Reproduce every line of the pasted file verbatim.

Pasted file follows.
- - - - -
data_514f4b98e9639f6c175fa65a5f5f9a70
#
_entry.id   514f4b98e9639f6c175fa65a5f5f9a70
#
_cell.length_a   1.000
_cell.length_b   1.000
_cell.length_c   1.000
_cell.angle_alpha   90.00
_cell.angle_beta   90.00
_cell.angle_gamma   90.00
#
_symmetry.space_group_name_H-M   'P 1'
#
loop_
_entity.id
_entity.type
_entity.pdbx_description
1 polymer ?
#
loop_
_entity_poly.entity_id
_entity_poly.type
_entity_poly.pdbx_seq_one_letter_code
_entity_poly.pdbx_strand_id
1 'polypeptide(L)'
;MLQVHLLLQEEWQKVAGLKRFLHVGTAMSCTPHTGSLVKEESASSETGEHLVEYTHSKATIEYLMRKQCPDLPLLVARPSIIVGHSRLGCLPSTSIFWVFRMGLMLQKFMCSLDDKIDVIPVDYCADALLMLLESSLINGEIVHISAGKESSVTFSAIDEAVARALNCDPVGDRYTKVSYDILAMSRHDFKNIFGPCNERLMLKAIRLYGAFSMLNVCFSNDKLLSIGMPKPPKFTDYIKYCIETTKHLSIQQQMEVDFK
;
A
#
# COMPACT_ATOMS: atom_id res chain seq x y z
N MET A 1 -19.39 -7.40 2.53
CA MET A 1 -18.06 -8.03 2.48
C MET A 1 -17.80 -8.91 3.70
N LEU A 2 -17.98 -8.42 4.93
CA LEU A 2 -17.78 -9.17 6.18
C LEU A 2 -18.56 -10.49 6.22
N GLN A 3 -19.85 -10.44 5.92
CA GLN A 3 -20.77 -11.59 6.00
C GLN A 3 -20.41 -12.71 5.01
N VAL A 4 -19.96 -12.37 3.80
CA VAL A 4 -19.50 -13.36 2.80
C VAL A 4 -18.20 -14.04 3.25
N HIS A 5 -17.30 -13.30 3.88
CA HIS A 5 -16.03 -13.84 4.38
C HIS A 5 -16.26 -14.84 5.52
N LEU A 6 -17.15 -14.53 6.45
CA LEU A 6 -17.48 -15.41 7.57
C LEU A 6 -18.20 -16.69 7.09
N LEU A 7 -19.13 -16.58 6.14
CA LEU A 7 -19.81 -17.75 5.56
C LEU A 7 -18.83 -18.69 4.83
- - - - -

data_514f4b98e9639f6c175fa65a5f5f9a70
#
_entry.id   514f4b98e9639f6c175fa65a5f5f9a70
#
_cell.length_a   1.000
_cell.length_b   1.000
_cell.length_c   1.000
_cell.angle_alpha   90.00
_cell.angle_beta   90.00
_cell.angle_gamma   90.00
#
_symmetry.space_group_name_H-M   'P 1'
#
loop_
_entity.id
_entity.type
_entity.pdbx_description
1 polymer ?
#
loop_
_entity_poly.entity_id
_entity_poly.type
_entity_poly.pdbx_seq_one_letter_code
_entity_poly.pdbx_strand_id
1 'polypeptide(L)'
;MLQVHLLLQEEWQKVAGLKRFLHVGTAMSCTPHTGSLVKEESASSETGEHLVEYTHSKATIEYLMRKQCPDLPLLVARPSIIVGHSRLGCLPSTSIFWVFRMGLMLQKFMCSLDDKIDVIPVDYCADALLMLLESSLINGEIVHISAGKESSVTFSAIDEAVARALNCDPVGDRYTKVSYDILAMSRHDFKNIFGPCNERLMLKAIRLYGAFSMLNVCFSNDKLLSIGMPKPPKFTDYIKYCIETTKHLSIQQQMEVDFK
;
A
#
# COMPACT_ATOMS: atom_id res chain seq x y z
N MET A 1 -19.39 -7.40 2.53
CA MET A 1 -18.06 -8.03 2.48
C MET A 1 -17.80 -8.91 3.70
N LEU A 2 -17.98 -8.42 4.93
CA LEU A 2 -17.78 -9.17 6.18
C LEU A 2 -18.56 -10.49 6.22
N GLN A 3 -19.85 -10.44 5.92
CA GLN A 3 -20.77 -11.59 6.00
C GLN A 3 -20.41 -12.71 5.01
N VAL A 4 -19.96 -12.37 3.80
CA VAL A 4 -19.50 -13.36 2.80
C VAL A 4 -18.20 -14.04 3.25
N HIS A 5 -17.30 -13.30 3.88
CA HIS A 5 -16.03 -13.84 4.38
C HIS A 5 -16.26 -14.84 5.52
N LEU A 6 -17.15 -14.53 6.45
CA LEU A 6 -17.48 -15.41 7.57
C LEU A 6 -18.20 -16.69 7.09
N LEU A 7 -19.13 -16.58 6.14
CA LEU A 7 -19.81 -17.75 5.56
C LEU A 7 -18.83 -18.69 4.83